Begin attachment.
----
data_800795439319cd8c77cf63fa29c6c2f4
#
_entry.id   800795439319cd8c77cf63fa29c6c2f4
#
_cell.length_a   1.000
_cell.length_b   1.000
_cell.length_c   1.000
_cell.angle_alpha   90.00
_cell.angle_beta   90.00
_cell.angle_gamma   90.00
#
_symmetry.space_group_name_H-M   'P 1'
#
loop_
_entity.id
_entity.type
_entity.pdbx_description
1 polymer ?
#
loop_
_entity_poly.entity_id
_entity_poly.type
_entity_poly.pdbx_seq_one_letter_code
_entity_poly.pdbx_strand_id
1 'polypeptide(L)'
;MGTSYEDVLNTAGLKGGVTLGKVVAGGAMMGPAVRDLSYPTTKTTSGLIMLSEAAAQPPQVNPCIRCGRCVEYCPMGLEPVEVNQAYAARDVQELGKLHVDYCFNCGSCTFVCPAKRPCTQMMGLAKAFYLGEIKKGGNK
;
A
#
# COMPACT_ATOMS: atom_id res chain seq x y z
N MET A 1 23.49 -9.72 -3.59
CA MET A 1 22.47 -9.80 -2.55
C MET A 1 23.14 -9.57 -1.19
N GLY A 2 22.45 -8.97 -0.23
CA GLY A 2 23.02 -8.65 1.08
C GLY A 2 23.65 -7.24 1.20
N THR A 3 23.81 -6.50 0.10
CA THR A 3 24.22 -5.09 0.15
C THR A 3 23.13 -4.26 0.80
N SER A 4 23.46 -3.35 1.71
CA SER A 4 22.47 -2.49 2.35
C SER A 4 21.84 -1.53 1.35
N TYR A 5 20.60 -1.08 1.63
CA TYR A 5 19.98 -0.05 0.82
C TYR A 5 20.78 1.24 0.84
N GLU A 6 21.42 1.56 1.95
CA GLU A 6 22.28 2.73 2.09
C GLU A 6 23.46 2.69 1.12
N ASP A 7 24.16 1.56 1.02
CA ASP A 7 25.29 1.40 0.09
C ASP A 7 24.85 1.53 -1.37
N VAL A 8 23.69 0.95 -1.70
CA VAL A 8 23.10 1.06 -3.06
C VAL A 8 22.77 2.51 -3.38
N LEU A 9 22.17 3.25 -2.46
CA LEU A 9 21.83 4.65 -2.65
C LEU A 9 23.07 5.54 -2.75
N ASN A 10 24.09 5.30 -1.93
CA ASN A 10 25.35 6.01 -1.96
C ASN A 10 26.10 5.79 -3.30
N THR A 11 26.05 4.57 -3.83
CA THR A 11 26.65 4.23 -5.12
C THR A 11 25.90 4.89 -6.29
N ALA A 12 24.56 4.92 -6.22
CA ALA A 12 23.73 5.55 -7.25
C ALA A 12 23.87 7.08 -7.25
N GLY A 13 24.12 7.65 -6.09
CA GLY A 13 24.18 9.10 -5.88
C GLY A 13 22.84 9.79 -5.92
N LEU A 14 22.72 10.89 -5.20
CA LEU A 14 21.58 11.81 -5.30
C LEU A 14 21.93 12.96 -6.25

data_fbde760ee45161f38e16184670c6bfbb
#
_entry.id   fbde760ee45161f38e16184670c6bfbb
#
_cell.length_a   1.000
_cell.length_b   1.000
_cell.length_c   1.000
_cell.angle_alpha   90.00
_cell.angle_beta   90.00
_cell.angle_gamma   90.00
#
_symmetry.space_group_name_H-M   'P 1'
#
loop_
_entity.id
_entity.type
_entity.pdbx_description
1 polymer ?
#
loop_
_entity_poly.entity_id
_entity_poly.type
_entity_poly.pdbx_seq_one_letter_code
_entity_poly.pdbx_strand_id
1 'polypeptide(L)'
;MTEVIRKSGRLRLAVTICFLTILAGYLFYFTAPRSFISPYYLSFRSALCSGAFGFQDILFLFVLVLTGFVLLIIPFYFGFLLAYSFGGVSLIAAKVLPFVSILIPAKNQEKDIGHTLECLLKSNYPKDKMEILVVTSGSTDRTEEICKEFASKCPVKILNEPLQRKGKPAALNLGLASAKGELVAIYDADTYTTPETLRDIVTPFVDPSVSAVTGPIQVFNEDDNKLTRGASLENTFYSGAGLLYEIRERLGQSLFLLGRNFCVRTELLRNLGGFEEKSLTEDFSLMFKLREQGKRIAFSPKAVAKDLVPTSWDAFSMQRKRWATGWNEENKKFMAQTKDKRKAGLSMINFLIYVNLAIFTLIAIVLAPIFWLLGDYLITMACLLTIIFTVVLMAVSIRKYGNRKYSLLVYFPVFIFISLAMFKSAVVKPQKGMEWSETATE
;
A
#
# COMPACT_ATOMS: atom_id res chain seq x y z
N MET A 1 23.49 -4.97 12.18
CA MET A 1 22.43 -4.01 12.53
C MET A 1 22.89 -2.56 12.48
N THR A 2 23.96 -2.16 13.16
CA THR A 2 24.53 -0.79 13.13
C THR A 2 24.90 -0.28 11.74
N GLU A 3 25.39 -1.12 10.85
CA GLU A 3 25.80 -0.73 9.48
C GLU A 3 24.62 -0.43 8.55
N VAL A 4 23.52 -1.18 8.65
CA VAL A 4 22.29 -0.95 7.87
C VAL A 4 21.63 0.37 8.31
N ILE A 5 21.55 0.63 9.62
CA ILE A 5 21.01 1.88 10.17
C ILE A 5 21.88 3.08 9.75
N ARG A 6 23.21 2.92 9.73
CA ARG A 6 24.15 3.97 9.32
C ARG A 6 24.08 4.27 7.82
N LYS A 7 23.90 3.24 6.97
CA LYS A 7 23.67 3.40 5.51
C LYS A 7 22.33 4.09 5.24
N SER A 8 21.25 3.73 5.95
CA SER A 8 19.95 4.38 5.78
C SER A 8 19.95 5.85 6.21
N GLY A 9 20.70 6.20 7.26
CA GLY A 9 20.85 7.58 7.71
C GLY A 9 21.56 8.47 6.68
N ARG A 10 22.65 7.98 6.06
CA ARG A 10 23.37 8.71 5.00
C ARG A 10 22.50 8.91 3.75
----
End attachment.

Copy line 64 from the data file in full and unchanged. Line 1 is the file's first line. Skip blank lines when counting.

N ALA A 12 24.56 4.92 -6.22